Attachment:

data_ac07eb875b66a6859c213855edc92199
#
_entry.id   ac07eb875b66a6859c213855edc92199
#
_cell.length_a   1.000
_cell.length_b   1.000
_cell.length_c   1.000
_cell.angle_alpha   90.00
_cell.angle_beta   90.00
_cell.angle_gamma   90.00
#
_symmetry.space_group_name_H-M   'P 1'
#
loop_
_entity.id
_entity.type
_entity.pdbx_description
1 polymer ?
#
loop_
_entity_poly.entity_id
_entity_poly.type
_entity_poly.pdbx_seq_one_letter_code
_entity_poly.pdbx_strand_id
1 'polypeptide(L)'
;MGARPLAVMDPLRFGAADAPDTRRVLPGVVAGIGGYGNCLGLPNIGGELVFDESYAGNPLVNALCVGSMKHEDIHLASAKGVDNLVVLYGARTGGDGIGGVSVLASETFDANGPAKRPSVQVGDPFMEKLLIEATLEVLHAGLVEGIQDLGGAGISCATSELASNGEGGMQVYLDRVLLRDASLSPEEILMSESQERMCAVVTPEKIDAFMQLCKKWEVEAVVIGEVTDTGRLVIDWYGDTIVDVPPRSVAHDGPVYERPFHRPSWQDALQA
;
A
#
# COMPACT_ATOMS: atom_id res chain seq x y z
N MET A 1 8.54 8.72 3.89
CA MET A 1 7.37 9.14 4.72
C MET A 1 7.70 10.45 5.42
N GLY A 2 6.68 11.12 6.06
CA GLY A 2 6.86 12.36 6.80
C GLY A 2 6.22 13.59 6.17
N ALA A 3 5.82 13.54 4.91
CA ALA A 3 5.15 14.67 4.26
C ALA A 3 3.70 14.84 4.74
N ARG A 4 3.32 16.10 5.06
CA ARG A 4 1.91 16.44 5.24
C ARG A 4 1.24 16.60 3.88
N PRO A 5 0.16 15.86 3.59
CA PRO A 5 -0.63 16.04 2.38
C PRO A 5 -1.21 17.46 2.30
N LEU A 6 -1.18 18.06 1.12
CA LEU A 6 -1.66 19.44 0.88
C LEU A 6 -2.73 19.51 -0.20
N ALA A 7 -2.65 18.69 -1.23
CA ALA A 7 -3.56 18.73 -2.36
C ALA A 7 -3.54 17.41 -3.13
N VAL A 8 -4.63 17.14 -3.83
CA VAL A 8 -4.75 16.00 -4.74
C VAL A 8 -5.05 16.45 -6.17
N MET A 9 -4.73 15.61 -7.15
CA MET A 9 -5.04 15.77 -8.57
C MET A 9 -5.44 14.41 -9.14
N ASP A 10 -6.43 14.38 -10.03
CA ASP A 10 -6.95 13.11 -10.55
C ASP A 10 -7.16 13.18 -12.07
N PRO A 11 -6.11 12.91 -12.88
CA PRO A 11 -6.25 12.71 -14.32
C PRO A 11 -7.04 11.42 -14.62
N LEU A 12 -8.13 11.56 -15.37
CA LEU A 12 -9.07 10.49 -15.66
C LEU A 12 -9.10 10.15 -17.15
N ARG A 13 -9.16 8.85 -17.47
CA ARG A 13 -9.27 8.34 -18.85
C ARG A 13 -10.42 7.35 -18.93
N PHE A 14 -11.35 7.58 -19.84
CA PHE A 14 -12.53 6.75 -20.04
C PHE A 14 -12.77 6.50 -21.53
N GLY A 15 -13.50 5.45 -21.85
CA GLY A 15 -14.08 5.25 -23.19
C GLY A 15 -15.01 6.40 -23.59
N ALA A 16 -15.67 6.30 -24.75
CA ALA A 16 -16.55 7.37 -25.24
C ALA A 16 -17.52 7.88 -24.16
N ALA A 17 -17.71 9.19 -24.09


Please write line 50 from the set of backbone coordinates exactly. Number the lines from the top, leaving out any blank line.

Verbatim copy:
CA ALA A 7 -3.56 18.73 -2.36